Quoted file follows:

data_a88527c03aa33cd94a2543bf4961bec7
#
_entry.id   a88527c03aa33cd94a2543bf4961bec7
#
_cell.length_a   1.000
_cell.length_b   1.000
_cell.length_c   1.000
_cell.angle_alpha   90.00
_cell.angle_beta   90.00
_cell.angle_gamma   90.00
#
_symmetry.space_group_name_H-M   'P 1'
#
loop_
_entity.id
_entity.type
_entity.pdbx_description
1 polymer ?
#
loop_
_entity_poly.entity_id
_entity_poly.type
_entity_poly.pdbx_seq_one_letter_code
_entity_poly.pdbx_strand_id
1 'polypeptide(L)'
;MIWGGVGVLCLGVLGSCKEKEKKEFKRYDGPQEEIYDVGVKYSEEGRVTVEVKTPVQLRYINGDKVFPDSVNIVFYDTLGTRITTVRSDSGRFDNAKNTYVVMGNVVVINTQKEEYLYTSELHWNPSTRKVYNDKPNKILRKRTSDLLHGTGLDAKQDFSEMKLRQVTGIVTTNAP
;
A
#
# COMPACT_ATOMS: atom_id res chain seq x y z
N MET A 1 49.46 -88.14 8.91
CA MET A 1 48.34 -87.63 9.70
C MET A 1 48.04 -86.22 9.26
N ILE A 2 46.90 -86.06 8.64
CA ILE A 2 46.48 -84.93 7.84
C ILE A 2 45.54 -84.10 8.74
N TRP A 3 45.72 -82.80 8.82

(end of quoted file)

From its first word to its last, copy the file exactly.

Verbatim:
data_a88527c03aa33cd94a2543bf4961bec7
#
_entry.id   a88527c03aa33cd94a2543bf4961bec7
#
_cell.length_a   1.000
_cell.length_b   1.000
_cell.length_c   1.000
_cell.angle_alpha   90.00
_cell.angle_beta   90.00
_cell.angle_gamma   90.00
#
_symmetry.space_group_name_H-M   'P 1'
#
loop_
_entity.id
_entity.type
_entity.pdbx_description
1 polymer ?
#
loop_
_entity_poly.entity_id
_entity_poly.type
_entity_poly.pdbx_seq_one_letter_code
_entity_poly.pdbx_strand_id
1 'polypeptide(L)'
;MIWGGVGVLCLGVLGSCKEKEKKEFKRYDGPQEEIYDVGVKYSEEGRVTVEVKTPVQLRYINGDKVFPDSVNIVFYDTLGTRITTVRSDSGRFDNAKNTYVVMGNVVVINTQKEEYLYTSELHWNPSTRKVYNDKPNKILRKRTSDLLHGTGLDAKQDFSEMKLRQVTGIVTTNAP
;
A
#
# COMPACT_ATOMS: atom_id res chain seq x y z
N MET A 1 49.46 -88.14 8.91
CA MET A 1 48.34 -87.63 9.70
C MET A 1 48.04 -86.22 9.26
N ILE A 2 46.90 -86.06 8.64
CA ILE A 2 46.48 -84.93 7.84
C ILE A 2 45.54 -84.10 8.74
N TRP A 3 45.72 -82.80 8.82